Saturday, April 27, 2013


… nothing to say about this …

“Those three dots mark a precipice, a gulf so deeply cut between us that for three years or more I have been sitting on my side of it wondering whether it is any use to try to speak across it.” Virginia Woolf

Three dots. One for the offense. One dot for her feelings. One dot for mine. Three boulders between us. I put the first one in place, then we—I and she—shoved two more alongside it.
An ellipse is something you draw by sticking two pins in your paper and going around them with a pencil and a piece of string. You tie the string to form a loop and then pull it taut around the pins with your pencil. Then you guide the pencil around in what would be a circle—

“In her novels, thought radiates outward, as a medieval town radiates outward—from a beautifully neglected center.” James Wood on Virginia Woolf

The “beautifully neglected center” has two pins in it.
Ellipses are a two-body problem.

Two bodies orbit in ellipses around a shared center. I travel ’round her pin; she travels ’round mine. Theythe bodies—come close together then range far away, never touching. The neglected center is their common ground, common space.

But that hedged-around, elided area is not what connects them. They are bound, like it or not, by their own gravity.
Either a deliberate omission of words or being at a loss for words.

Your ellipses are poetry deleted.

I don’t use ellipses. When at a loss,
I make up metaphors,

Filling the void with things my mind can manage: pins and planets and boulders.

Like those math manipulatives from second grade—bow-tie pasta, bread-bag closures—that help kids understand abstract problems that don’t make sense on their own.
It goes without saying that I cannot climb across the heap of detritus to reach you (or so the formal language goes).

Literary omissions are not entirely opaque.

Those dots are pointed.
Yet perhaps some softness, the corners of the mouth giving way, is also elided?

Ellipses are meaningless and full of meaning, a rainbow within white light. 

“White screen marked by three black dots”: Why not title it “hope”?

… you know why not …

Thursday, April 18, 2013

Cautionary Tale

When I was in the fifth grade, my teacher decided that we would dissect bones, donated by the grocery store. Each student had a dissection kit containing a scalpel, a magnifying glass, a ruler, and I-don’t-know-what else. A few plastic utensils supplemented the kit. The rule of the dissection exercise was that any time any one of the 20 (?) students got hurt by one of the tools, out it went. The whole class would cease to use it. By the end of the exercise, we were down to the ruler and the plastic spoon. I don’t remember learning anything about bones or about biology that day.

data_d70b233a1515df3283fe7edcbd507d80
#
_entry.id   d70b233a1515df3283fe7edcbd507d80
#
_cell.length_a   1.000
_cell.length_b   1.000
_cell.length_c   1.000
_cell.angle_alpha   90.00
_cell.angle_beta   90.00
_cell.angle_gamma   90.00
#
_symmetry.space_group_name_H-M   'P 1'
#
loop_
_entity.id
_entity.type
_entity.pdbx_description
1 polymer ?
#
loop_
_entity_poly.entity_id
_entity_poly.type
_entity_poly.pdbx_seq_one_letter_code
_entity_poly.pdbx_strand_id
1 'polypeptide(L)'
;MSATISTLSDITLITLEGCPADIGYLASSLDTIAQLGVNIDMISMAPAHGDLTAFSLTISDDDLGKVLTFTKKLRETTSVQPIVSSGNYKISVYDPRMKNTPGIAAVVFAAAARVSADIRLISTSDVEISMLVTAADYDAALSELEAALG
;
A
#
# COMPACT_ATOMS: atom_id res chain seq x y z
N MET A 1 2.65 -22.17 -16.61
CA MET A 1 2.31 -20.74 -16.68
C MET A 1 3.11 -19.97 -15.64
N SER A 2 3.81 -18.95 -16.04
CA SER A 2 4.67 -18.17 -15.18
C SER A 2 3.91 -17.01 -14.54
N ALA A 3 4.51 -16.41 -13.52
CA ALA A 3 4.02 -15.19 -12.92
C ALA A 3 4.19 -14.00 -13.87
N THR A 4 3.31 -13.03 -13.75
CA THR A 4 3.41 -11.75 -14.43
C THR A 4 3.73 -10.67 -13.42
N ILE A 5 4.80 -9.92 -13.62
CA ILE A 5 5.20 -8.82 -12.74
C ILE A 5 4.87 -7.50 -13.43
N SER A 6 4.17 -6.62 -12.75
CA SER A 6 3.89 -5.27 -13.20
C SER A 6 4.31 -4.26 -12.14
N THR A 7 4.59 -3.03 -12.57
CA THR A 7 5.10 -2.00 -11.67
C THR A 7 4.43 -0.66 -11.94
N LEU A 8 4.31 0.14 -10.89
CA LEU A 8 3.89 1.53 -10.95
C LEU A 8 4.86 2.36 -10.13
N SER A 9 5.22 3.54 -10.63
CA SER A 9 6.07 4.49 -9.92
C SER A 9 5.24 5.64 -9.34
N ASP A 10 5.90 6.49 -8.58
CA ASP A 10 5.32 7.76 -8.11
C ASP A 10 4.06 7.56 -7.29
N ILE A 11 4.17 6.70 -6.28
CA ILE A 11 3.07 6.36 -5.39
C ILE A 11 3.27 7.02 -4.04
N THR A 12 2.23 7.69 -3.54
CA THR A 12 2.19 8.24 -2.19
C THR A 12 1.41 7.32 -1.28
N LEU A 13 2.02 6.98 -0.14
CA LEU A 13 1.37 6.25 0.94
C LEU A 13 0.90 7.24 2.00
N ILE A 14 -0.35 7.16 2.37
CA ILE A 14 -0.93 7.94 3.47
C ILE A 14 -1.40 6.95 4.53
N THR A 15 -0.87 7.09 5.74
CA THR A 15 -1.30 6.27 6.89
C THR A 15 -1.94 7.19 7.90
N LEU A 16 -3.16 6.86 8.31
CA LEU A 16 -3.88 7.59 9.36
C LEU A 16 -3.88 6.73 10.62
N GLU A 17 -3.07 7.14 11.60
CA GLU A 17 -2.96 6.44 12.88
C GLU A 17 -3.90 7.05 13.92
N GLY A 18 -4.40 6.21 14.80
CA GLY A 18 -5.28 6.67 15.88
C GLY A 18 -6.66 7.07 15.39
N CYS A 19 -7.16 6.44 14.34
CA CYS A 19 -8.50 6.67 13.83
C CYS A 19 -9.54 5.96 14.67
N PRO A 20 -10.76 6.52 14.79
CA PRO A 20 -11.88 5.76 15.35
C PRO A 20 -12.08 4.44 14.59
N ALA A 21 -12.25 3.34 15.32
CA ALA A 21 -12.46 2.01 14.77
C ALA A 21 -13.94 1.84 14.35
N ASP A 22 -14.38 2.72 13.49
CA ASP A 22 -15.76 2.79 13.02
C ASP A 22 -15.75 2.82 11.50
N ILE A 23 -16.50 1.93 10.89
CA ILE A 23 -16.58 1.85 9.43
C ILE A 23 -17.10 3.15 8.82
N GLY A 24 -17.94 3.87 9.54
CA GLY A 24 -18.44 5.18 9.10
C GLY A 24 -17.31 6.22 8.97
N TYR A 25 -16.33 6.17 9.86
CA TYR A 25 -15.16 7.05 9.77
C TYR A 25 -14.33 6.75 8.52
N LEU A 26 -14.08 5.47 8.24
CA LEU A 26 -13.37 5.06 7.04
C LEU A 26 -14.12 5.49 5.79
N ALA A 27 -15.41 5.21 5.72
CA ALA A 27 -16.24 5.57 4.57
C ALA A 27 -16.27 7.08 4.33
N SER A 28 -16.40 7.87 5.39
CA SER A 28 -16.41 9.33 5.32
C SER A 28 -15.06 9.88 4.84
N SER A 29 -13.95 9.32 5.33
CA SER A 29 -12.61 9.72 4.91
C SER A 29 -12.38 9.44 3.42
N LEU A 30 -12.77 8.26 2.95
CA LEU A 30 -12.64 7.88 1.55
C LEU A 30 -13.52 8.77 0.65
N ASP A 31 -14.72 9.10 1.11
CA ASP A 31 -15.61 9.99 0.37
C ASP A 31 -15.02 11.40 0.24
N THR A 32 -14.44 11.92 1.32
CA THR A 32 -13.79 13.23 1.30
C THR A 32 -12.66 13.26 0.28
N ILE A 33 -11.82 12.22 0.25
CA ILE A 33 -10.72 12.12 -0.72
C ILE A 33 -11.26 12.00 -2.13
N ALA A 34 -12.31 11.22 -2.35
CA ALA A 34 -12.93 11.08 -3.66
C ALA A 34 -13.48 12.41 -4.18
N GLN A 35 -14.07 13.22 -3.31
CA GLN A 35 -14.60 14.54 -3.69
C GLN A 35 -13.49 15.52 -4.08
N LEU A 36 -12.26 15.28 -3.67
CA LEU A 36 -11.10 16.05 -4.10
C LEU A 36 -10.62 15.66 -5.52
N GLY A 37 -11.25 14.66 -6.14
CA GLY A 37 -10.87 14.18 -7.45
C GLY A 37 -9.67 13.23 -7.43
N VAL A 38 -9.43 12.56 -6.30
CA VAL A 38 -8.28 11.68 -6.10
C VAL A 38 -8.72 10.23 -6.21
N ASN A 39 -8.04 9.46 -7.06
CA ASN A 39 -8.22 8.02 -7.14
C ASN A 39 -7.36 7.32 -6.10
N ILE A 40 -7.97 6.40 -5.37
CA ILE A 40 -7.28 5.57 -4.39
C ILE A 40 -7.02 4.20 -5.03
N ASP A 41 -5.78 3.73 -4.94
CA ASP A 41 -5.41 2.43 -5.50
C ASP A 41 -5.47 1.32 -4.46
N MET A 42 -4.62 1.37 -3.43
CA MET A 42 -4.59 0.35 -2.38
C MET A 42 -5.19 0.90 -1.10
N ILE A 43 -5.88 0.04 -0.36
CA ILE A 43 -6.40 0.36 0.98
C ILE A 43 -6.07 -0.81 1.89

I think the exercise taught me the perils not of scalpels but of generalized caution. If people categorically abandon tools that can be dangerous, they’ll have little to work with.
Dissecting the world in writing is also dangerous. Sometimes it hurts the writer. Sometimes it hurts the reader. Sometimes it hurts the person being written about. But to not write for fear of getting hurt or to confine oneself to subjects that feel safe is like deciding to dissect a bone with a ruler and a plastic spoon. Just because writing can be dangerous does not mean it will always be that way. The bitter failure of one particular essay is not a reason to abandon the genre.

Looking back on that biology lab, I asked myself why we had dissected bones, of all things. I think our teacher had decided to avoid the risks—squeamish children, animal-rights protestations—that came with dissecting frogs. We instead examined something safer and less interesting. Our dissection was limited even before we started throwing out tools.

Writing about a subject that may be controversial, in the writer’s culture or even just in the writer’s mind, is like dissecting a frog. I’m not saying that a writer has to kill one’s subject, even figuratively, during the act of writing about it, though it sometimes it feels that way. I’m saying that a writer may have to take a risk—of being wrong, of being a hypocrite, of offending someone, of hurting someone, even* —in order to examine something interesting.
There is likely something wrong with my short fable.

* I have decided that hurting someone you care about is not a risk worth taking if you really thinks it’s more likely than not that the person will get hurt. But even in the case of loved ones, a slight risk, some possibility of harm may be inevitable if what the writer cares about are not bones, not frogs, but people.